Welcome back to the rotation, Masahiro Tanaka. Congratulations, your prize is a one-on-one battle with the best power hitter in the American League — Mr. Nelson Cruz of the Seattle Mariners.
The 34-year-old Cruz leads the AL in both homers and slugging percentage, and is showing no mercy when he makes contact. According to data at Baseball Savant, Cruz has the longest homer in the majors this season — a 483-foot moonshot off Wandy Rodriguez on April 29 — and the second-hardest hit ball of any player — a walk-off single against the Rangers on April 19 that left his bat at an exit velocity of 119 mph.
Cruz is one of the most dangerous hitters in the league right now, a threat to crush the ball over the fence or send a screaming line drive to the outfield corner on any pitch, and can change the outcome of a game with one swing of the bat.
The good news for Tanaka is that this won’t be his first time pitching against the Mariners slugger. He faced the Orioles twice last season, saw Cruz a combined six times and retired him in all six plate appearances — three strikeouts, two fly outs and one ground out.
Let’s go inside the matchup to see how Tanaka was able to neutralize Cruz last season, and try to figure out how he should approach him during this afternoon’s game. [Sure, these are all super-small sample sizes, but let’s have some fun instead of worrying about the health of Tanaka’s arm.]
Tanaka did a good job of keeping the ball out of the middle of the plate, peppering the bottom outside corner with sliders, while mixing in a handful of high fastballs and a few sinkers in on the hands of Cruz.
The down-and-away slider was Tanaka’s key put-away pitch in the matchup, netting him four of the six outs against Cruz, including all three strikeouts on pitches at or below the knees.
That strategy was a bit unusual for Tanaka last year, who was more likely to go to his splitter in two-strike counts against righties (39 percent of the time) than his slider (31 percent). However, it was a smart game plan against Cruz, who last year really struggled with sliders from same-sided pitchers. He whiffed on nearly half of his swings against sliders and struck out a whopping 42 times on the pitch (second-most in the AL).
Another interesting trend is that Tanaka wasn’t afraid to “pitch backwards,” throwing his offspeed pitches early and often in the count. He started three of the six at-bats with sliders and kept Cruz off-balance by throwing him more off-speed pitches (11) than fastballs (9) in the six at-bats.
Tanaka is one of four pitchers that has faced Cruz at least six times since the start of last season and gotten him out every time. Can he shut down one of the game’s best sluggers again this year?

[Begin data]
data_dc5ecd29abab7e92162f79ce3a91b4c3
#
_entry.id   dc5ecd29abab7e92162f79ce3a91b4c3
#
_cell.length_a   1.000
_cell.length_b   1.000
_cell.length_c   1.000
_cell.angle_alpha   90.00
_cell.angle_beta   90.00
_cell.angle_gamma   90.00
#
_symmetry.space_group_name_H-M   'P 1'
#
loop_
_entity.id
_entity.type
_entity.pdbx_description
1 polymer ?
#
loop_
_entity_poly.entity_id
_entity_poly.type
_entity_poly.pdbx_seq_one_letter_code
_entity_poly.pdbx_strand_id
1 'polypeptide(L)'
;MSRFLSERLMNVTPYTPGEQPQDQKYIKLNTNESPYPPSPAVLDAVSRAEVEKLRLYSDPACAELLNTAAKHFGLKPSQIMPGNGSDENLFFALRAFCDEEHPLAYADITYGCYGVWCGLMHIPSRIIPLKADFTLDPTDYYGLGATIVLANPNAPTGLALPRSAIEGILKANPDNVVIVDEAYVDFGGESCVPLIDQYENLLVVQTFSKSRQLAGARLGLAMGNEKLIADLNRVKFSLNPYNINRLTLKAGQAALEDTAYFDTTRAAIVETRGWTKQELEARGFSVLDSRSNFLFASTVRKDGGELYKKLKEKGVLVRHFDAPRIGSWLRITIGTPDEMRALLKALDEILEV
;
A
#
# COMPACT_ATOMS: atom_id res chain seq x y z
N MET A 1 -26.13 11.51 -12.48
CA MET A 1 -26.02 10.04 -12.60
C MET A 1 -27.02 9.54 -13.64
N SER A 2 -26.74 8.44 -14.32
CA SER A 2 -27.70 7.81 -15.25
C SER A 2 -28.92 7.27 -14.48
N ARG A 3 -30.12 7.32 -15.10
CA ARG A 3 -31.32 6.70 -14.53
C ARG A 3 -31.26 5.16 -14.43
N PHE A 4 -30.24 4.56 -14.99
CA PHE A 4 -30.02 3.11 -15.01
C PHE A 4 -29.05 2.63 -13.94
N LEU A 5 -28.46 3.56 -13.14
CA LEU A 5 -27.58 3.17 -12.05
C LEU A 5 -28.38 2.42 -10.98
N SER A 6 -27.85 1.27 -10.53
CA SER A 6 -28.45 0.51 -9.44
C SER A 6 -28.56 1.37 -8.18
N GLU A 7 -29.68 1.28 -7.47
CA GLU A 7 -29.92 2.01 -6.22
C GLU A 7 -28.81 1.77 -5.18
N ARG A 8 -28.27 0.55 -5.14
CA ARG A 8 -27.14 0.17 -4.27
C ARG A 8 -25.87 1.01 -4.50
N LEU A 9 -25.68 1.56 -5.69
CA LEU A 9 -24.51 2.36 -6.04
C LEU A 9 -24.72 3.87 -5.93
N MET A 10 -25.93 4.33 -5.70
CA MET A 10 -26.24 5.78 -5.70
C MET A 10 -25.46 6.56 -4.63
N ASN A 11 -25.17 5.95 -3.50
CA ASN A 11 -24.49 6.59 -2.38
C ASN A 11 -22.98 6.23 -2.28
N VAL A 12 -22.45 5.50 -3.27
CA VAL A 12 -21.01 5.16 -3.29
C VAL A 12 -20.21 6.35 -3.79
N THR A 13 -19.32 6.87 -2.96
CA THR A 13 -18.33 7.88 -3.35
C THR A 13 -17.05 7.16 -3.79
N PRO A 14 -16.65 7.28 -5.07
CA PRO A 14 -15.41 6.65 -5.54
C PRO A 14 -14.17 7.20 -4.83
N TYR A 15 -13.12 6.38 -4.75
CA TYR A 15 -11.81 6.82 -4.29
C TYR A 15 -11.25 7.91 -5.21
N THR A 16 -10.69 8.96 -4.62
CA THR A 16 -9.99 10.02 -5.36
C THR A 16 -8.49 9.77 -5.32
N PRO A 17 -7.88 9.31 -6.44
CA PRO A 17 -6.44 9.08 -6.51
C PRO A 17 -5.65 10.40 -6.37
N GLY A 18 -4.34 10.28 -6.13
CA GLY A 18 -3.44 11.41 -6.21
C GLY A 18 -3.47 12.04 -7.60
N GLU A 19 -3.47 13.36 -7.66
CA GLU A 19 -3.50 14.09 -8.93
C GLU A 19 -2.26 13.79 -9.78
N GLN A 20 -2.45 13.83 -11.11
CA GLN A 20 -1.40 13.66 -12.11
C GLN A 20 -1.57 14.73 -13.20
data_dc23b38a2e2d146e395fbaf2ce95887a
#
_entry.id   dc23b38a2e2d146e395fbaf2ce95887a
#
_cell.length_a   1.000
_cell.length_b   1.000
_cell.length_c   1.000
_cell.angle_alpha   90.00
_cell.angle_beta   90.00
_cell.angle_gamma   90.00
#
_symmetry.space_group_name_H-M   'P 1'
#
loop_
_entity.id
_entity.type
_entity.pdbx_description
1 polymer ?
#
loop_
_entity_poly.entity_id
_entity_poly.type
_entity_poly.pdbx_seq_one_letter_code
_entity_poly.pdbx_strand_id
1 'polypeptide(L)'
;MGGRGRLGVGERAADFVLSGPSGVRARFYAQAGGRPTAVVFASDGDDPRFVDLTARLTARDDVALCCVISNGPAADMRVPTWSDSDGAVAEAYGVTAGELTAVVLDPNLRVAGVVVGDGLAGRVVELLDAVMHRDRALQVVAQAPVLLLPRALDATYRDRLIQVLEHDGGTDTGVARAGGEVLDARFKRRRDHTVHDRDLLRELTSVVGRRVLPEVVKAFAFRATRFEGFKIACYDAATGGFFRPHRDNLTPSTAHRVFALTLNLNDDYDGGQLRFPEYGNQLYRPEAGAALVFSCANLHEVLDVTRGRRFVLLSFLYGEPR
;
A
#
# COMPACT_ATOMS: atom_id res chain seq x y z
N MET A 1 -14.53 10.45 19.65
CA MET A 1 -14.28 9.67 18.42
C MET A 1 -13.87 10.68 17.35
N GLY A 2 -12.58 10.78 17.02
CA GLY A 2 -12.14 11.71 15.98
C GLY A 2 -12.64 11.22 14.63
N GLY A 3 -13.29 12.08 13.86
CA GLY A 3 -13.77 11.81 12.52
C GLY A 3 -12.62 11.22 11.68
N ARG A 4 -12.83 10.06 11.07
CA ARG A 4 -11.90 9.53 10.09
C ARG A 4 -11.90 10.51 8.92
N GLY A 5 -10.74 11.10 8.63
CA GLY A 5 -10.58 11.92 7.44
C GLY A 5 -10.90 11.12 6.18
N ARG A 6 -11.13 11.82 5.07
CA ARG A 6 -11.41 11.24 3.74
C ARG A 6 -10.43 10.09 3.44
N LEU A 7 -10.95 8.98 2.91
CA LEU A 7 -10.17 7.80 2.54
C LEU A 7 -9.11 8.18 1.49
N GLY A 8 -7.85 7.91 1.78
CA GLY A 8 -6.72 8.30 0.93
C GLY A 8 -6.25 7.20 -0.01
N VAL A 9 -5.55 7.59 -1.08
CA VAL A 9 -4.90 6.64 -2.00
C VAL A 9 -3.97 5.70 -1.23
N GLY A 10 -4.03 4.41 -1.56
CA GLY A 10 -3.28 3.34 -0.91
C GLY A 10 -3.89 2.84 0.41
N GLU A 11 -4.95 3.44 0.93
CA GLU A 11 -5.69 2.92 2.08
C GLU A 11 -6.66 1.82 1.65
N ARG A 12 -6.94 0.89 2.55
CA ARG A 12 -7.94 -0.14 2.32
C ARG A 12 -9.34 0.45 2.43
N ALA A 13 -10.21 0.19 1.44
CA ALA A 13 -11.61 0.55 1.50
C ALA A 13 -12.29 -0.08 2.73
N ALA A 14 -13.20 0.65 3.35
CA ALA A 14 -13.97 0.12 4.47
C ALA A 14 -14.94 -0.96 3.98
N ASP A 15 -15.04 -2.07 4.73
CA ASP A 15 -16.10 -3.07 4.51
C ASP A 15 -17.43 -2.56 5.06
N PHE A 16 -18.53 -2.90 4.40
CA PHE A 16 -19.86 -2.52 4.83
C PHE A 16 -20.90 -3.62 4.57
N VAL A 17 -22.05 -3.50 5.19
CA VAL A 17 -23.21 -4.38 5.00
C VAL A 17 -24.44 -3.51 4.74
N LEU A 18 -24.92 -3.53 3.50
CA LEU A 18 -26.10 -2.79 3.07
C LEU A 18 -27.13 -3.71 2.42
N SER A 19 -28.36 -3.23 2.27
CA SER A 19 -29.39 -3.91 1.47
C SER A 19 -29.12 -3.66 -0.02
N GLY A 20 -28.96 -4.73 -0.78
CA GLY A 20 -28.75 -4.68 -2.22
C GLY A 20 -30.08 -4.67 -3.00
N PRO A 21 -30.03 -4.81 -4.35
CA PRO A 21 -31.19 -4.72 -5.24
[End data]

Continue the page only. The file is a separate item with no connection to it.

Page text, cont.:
Like many power hitters, Cruz’s sweetspot is on the middle-to-inner third of the zone and off the inside corner of the plate, where he’s hit 14 of his 18 homers this season. Hey Tanaka, try to avoid that area, please:
If Tanaka can get into a favorable count, throwing him a slider down and away — similar to last year — is probably a good idea. Cruz has whiffed on nearly 40 percent of his swings against sliders from right-handed pitchers this year, and he’s done little damage when making contact. He’s hit just one homer off a slider from a righty and more than half of those pitches that he’s put in play have been grounders. Tanaka’s slider had been nasty in his last two starts, getting whiffs on 56 percent of the swings against the pitch, including three strikeouts.
When Tanaka wants to throw a fastball in this matchup, he’d be smart to go to his four-seamer instead of his sinker. Cruz is slugging roughly 300 points higher against sinkers (.778) than four-seam fastballs (.471) from right-handers this year, and he’s twice as likely to whiff against a four-seamer than a sinker from a righty.
That pitch selection should favor Tanaka, who has decreased his sinker usage since his first two starts (when it got crushed), and starting throwing more four-seamers in his last two starts (with good results). Overall, Tanaka’s four-seamer has been a much better fastball option for him than his sinker this season:
That’s right, Tanaka has thrown 73 four-seam fastballs in 2015 and the only player to get a hit off the pitch was Russell Martin with a single in the season opener. It’s been an nice pitch for him so far, and Tanaka should feel comfortable challenging Cruz with well-located four-seamers this afternoon.
Tanaka vs. Cruz will be among the most anticipated matchups of the game, and could easily be one of the most pivotal, too. If Tanaka can use his four-seamer and slider effectively, and follow a similar game plan as he’s done in the past against Cruz, there is a good chance he’ll be able to win the battle with the Mariners slugger once again.